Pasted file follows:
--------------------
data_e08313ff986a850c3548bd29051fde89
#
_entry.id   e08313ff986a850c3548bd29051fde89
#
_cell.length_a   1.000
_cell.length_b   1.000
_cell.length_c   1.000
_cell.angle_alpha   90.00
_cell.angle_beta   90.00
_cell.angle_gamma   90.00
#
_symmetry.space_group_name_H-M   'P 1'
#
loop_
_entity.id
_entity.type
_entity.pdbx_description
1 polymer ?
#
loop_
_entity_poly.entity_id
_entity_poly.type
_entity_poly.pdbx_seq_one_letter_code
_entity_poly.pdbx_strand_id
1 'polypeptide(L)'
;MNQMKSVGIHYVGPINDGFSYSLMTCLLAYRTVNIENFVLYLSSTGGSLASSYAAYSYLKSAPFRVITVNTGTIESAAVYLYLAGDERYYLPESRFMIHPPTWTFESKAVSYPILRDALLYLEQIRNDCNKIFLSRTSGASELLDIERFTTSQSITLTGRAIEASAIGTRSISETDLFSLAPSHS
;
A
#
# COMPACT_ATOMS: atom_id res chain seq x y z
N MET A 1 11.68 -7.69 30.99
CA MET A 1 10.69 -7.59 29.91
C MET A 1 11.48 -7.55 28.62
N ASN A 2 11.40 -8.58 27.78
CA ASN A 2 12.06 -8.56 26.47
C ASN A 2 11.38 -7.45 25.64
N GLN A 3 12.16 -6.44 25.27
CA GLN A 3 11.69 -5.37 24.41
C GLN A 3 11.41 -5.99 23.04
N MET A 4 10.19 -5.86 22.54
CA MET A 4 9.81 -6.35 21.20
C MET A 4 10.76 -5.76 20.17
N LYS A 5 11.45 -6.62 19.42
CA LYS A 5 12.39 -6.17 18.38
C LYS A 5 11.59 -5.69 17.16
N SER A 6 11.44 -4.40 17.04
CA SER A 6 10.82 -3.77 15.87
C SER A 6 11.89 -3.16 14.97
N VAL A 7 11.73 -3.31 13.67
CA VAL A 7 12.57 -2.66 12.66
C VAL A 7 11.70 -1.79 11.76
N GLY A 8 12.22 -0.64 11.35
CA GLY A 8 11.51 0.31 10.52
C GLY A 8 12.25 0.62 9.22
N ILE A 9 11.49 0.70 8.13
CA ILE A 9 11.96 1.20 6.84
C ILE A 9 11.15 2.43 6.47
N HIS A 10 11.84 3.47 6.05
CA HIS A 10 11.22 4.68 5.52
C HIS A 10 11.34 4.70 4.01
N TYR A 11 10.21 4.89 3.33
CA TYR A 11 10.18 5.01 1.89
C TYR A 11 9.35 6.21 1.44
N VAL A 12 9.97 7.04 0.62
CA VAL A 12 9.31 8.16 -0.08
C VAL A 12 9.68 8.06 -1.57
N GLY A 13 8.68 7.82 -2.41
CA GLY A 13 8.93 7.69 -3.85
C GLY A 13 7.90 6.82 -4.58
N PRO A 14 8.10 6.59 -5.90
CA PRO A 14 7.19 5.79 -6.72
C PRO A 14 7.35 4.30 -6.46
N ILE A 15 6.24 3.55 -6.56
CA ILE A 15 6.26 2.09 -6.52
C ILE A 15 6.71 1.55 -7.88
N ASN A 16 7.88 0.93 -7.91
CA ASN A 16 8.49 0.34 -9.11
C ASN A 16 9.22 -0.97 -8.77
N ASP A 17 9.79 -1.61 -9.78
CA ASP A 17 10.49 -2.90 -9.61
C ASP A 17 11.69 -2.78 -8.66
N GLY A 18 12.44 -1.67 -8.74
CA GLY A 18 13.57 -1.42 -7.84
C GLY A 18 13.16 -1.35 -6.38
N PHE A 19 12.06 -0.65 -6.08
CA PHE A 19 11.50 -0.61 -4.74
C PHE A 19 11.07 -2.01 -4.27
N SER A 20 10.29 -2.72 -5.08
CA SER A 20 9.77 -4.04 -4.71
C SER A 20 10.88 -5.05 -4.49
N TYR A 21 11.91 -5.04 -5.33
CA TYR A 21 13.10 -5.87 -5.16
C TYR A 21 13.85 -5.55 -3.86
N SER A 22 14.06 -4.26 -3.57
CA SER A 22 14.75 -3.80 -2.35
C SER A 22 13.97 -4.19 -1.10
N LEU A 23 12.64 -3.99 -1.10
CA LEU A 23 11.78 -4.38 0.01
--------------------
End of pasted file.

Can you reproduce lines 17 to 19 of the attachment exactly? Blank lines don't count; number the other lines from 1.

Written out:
_entity.pdbx_description
1 polymer ?
#